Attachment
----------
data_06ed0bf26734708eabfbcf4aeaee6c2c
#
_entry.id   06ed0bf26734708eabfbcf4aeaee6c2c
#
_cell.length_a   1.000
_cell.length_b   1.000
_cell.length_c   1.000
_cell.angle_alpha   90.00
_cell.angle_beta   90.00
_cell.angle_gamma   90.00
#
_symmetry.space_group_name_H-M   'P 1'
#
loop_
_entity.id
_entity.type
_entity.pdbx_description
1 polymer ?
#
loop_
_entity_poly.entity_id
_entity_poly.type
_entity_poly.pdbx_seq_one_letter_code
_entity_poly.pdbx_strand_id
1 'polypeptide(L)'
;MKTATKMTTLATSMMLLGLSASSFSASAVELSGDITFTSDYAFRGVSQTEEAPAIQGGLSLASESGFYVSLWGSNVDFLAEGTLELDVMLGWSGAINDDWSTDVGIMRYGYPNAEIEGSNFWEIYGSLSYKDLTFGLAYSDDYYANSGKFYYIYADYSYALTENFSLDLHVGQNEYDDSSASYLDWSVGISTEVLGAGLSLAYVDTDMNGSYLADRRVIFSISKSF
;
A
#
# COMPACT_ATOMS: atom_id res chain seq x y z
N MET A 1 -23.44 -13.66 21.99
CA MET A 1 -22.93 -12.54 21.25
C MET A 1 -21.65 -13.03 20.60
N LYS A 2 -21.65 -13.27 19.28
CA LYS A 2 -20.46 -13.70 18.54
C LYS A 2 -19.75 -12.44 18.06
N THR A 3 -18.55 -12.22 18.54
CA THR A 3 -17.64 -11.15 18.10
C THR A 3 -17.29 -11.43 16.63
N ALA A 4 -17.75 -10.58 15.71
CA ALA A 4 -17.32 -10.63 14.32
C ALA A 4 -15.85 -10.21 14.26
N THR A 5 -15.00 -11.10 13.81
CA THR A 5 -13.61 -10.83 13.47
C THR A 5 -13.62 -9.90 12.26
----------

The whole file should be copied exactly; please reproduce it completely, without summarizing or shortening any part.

data_06ed0bf26734708eabfbcf4aeaee6c2c
#
_entry.id   06ed0bf26734708eabfbcf4aeaee6c2c
#
_cell.length_a   1.000
_cell.length_b   1.000
_cell.length_c   1.000
_cell.angle_alpha   90.00
_cell.angle_beta   90.00
_cell.angle_gamma   90.00
#
_symmetry.space_group_name_H-M   'P 1'
#
loop_
_entity.id
_entity.type
_entity.pdbx_description
1 polymer ?
#
loop_
_entity_poly.entity_id
_entity_poly.type
_entity_poly.pdbx_seq_one_letter_code
_entity_poly.pdbx_strand_id
1 'polypeptide(L)'
;MKTATKMTTLATSMMLLGLSASSFSASAVELSGDITFTSDYAFRGVSQTEEAPAIQGGLSLASESGFYVSLWGSNVDFLAEGTLELDVMLGWSGAINDDWSTDVGIMRYGYPNAEIEGSNFWEIYGSLSYKDLTFGLAYSDDYYANSGKFYYIYADYSYALTENFSLDLHVGQNEYDDSSASYLDWSVGISTEVLGAGLSLAYVDTDMNGSYLADRRVIFSISKSF
;
A
#
# COMPACT_ATOMS: atom_id res chain seq x y z
N MET A 1 -23.44 -13.66 21.99
CA MET A 1 -22.93 -12.54 21.25
C MET A 1 -21.65 -13.03 20.60
N LYS A 2 -21.65 -13.27 19.28
CA LYS A 2 -20.46 -13.70 18.54
C LYS A 2 -19.75 -12.44 18.06
N THR A 3 -18.55 -12.22 18.54
CA THR A 3 -17.64 -11.15 18.10
C THR A 3 -17.29 -11.43 16.63
N ALA A 4 -17.75 -10.58 15.71
CA ALA A 4 -17.32 -10.63 14.32
C ALA A 4 -15.85 -10.21 14.26
N THR A 5 -15.00 -11.10 13.81
CA THR A 5 -13.61 -10.83 13.47
C THR A 5 -13.62 -9.90 12.26